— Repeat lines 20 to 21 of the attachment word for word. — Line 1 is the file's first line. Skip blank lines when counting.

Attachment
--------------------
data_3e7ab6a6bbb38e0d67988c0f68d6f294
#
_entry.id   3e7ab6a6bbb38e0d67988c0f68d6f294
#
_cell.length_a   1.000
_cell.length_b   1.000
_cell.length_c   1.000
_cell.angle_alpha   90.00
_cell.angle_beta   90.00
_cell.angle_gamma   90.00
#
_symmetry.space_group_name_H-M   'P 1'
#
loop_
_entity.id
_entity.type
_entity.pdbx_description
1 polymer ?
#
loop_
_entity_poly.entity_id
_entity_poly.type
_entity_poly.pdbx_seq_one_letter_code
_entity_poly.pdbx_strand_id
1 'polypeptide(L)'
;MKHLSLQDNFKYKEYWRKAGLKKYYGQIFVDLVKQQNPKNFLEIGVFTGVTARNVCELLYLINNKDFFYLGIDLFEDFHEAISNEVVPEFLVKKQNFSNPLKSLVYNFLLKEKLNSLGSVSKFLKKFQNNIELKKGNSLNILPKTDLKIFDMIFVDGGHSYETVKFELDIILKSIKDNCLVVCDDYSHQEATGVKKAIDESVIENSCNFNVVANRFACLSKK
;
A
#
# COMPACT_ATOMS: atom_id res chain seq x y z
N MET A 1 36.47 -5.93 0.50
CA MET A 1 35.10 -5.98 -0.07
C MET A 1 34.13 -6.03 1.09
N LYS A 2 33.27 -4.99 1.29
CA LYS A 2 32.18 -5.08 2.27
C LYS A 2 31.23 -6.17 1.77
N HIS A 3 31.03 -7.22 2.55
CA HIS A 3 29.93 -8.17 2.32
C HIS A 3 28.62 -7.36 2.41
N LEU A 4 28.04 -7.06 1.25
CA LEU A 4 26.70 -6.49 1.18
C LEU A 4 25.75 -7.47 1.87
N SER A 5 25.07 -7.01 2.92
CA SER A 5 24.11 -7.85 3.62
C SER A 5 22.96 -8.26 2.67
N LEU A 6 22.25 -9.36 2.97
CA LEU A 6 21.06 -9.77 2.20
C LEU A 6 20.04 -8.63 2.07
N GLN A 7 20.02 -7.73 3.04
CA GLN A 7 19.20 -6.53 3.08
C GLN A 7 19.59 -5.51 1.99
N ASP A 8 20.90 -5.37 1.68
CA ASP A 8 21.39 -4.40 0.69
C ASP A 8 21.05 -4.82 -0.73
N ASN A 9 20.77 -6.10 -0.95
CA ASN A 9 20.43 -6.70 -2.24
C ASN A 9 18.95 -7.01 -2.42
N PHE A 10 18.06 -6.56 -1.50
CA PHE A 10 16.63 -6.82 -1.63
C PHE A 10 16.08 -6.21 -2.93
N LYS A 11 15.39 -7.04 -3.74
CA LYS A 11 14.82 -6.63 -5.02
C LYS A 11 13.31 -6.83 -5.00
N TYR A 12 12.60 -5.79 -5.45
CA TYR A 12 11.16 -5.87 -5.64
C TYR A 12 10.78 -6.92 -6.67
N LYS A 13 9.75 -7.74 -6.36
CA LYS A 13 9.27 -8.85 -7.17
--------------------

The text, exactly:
loop_
_entity_poly.entity_id